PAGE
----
Gail H says
I found a victim advocate who is employed by a neighboring county. She is the restraining/protective guru. After meeting with her, I found since I do not have a past intimate relationship with her, I cannot get a no contact order. Because my local law enforcment wont file charges, I am not able to obtain a criminal protection order. The only option for me is a civil restraining order, which will cost approximately $1,000. The cost would be well worth it, BUT, guess what? A civil order is not punishable by law. So if she violates that, I have to hired an attorney and investigator to go after you. Because it is civil, no criminal penalities can be authorized against her.
It is a nightmare.
Probably not the preferred method but since she’s a teacher, you could buy a wig and some glasses, show up at a PTA meeting and ask a few parents, “I heard one of the xxxx grade teachers is under investigation for using her kid’s Facebook account to cyber stalk another kid. Is that true?” It only takes one helicopter parent to start the whirlwind. If the parents raise enough stink, the administration will have to do something, even if it’s call the teachers in one by one so they can say they exercised due diligence. If your fiance’s ex is as whacked as she appears she might be, she might trip over herself and unintentionally admit it.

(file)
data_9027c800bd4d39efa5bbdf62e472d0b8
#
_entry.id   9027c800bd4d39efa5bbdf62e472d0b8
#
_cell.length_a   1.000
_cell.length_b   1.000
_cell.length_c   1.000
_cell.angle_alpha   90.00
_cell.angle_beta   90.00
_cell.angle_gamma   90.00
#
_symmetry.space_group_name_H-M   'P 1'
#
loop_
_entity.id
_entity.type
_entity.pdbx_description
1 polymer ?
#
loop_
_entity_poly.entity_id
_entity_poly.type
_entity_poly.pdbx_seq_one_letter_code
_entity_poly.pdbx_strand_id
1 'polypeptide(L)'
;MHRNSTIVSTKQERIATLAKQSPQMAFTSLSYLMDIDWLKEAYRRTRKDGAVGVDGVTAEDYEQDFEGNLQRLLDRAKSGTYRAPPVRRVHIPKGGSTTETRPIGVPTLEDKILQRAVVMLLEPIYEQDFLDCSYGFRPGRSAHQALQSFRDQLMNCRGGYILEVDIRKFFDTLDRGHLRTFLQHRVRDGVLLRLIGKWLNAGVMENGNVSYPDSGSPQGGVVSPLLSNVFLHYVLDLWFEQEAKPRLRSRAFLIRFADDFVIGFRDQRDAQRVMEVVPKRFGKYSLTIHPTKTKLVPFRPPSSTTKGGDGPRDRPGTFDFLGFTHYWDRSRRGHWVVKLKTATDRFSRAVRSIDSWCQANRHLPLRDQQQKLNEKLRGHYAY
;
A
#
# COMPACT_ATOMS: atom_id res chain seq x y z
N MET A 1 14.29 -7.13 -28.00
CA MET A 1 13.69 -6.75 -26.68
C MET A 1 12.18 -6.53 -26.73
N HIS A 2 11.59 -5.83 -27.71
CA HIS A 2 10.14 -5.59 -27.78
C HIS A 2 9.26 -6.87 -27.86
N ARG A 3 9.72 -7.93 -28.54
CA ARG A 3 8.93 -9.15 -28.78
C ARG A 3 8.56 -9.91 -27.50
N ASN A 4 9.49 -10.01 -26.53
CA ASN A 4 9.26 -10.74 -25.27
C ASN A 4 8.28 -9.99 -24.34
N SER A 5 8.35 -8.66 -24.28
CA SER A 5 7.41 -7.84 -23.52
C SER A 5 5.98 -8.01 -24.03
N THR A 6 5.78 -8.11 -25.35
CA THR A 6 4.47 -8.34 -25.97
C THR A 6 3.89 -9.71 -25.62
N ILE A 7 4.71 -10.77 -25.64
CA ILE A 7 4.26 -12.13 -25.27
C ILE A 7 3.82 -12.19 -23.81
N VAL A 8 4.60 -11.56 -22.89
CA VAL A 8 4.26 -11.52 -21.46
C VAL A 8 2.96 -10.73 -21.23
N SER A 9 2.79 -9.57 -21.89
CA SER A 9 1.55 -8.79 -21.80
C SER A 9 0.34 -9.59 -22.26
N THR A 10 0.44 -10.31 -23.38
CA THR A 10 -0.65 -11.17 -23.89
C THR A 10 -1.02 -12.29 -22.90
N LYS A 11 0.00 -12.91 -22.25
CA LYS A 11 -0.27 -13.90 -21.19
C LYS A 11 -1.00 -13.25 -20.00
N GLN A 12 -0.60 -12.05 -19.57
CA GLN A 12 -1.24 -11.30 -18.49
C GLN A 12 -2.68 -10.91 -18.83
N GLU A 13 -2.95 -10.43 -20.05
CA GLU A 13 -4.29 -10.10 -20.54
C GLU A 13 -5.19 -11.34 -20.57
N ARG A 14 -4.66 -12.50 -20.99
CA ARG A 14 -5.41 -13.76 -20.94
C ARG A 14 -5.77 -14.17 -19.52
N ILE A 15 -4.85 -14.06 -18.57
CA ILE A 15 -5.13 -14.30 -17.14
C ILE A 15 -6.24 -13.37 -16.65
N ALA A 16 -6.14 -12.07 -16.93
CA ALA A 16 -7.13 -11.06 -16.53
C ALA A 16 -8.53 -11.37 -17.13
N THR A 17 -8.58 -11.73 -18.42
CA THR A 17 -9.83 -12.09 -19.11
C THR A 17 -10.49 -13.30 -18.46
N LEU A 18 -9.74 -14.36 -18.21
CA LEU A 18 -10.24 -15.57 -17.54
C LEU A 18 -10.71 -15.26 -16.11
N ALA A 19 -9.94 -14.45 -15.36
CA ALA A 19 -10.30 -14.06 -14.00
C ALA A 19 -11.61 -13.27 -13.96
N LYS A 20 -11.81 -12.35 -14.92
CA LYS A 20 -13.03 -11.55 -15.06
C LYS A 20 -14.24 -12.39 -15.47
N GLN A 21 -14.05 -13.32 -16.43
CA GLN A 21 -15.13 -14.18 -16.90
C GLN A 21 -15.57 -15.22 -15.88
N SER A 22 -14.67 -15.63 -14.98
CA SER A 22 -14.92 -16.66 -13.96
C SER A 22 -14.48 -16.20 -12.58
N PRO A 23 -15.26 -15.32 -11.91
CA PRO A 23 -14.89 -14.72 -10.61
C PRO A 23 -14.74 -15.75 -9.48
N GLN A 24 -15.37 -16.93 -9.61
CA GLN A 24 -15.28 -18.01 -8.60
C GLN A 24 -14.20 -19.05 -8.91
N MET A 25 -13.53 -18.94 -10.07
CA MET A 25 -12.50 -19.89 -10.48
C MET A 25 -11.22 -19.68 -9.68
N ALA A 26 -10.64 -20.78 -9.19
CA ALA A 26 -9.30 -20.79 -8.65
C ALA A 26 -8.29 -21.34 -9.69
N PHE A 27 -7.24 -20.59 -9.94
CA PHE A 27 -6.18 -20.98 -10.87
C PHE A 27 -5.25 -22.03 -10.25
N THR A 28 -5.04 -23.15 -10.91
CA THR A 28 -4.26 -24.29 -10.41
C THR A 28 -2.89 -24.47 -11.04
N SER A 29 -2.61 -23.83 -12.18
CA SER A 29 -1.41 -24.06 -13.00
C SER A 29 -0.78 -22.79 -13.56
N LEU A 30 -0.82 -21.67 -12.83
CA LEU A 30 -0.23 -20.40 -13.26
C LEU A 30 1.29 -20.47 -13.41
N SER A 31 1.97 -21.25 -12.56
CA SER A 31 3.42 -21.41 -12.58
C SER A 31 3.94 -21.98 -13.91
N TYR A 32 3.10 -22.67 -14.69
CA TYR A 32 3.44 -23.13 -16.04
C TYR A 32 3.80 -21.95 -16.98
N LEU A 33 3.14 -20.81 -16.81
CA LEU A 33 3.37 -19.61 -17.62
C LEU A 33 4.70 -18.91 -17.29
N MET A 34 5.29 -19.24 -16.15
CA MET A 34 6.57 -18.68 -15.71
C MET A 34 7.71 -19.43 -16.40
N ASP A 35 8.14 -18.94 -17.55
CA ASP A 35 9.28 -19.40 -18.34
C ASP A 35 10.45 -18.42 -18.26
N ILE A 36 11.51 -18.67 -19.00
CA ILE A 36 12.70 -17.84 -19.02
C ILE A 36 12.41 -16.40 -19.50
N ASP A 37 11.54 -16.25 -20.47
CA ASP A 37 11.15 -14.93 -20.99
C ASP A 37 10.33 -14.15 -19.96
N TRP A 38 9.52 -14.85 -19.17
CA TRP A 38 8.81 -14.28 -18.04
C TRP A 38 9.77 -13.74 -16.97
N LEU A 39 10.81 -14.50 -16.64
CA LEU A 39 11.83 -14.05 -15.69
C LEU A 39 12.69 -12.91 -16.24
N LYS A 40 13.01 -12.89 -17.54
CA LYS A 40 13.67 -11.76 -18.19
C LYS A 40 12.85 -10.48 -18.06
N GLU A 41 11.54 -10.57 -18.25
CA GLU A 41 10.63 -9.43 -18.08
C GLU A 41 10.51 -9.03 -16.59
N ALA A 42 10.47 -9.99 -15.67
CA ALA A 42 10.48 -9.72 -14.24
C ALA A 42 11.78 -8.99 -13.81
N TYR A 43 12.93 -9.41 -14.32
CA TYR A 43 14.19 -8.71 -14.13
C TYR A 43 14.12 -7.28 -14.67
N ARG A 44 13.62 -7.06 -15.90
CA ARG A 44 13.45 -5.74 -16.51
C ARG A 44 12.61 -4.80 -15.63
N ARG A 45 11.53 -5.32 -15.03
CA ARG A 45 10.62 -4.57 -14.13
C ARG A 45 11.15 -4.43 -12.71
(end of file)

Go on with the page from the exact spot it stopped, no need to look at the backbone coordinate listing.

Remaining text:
“No charges were actually filed…(oops!)”
Cousin Dave says
Actually, an interesting approach might be to try to find out if she has been using any school resources — phones, computers, or networks — in her stalking activities. Perhaps you could find a P.I. who is skilled with computers. If you could produce some evidence that school resources have been used, go the school board and threaten to sue them if they don’t take action.